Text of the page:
Bandying Big Files
First, some background. I often used a service called sendyourfiles.com to move my own large art files to United Media (my syndicator), to my publisher (Andrews McMeel Publishing), and other business associates. I also used the service to send large photos and videos that e-mail couldn’t handle. Every person who received a large file from me in this convenient way said some version of “Hey, I could use this myself.”
via Scott Adams Blog: Dilbertfiles.com 11/11/2008.
This Dilbert blog entry reminded me of the problem of getting files too big for email out and about. I haven’t used sendyourfiles.com because, as the comments to the above post reflect, there are free options available without having to resort to ftp servers and such that some are unable to grok. If you don’t mind paying for the simplicity (and the “cute” watch video/animation/comic strips while uploading factor in the case of DilbertFiles.com) more power to you.
It looks like the free version of Pando lets you send files up to 1GB from mail and some chat clients to others, as well as posting to Blogger, WordPress, Facebook, Myspace and podcasts and rss feeds. It’s all graphicy and “exciting” looking.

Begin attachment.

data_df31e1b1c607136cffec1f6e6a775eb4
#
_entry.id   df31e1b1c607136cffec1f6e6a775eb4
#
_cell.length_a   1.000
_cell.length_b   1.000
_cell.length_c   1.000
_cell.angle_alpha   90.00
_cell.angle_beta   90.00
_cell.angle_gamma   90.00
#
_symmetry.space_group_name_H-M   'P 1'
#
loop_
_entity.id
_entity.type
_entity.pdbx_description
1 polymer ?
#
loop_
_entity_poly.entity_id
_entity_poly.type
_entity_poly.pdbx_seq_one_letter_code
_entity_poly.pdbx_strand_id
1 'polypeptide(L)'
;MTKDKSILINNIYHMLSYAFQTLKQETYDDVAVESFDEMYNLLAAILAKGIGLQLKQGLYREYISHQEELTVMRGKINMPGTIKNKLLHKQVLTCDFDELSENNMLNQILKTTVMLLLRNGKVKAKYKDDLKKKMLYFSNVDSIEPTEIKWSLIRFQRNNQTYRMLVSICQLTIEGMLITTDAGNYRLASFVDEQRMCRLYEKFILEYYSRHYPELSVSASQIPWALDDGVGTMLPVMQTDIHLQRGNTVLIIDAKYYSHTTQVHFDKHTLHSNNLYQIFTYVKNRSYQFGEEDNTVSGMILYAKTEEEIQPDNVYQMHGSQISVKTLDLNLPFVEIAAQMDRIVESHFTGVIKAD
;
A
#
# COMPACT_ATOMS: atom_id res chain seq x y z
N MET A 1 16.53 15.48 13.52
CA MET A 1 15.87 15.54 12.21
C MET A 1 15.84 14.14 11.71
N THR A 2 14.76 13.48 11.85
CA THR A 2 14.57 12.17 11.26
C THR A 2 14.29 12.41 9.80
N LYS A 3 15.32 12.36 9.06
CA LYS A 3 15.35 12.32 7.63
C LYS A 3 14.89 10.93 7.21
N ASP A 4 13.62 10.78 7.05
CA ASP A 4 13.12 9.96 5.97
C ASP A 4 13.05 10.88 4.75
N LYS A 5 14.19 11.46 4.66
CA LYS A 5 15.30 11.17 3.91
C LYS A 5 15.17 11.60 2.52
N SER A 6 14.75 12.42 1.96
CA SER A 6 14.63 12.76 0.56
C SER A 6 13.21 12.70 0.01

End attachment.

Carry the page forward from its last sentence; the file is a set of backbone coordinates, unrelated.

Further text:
Streamfile has a no-nosense (in a very good way) interface where you put in an email address (comma separated), pick a file (up to 2GB) and click “steam your file.” Nothing animated or distracting here.
The last and most interesting (and actually exciting) option is Dropbox, which is in beta. It professes to allow you to “store, sync, and share your files online.” It’s available for mac, linux, and windows. You download the client and it makes a … dropbox. It’s a regular folder that you can access anywhere that syncs up instantly everywhere (including web availability). To share with others you copy the URL for the file or folder you desire and paste it to mail or blog or whatever. You can invite others to share a folder with you and transfer back and forth just by sticking things in the folder. For a photo gallery, you do the same – put pictures in the photos folder and say who can see them. This thing even keeps track of versioning and does it’s syncs incrementally (only transferring the delta) so it’s wicked fast about the updates. It will maintain a free version as well as a larger file size premium tier structure (currently for the beta the limit is 2GB.) Now this is what innovative thinking breeds!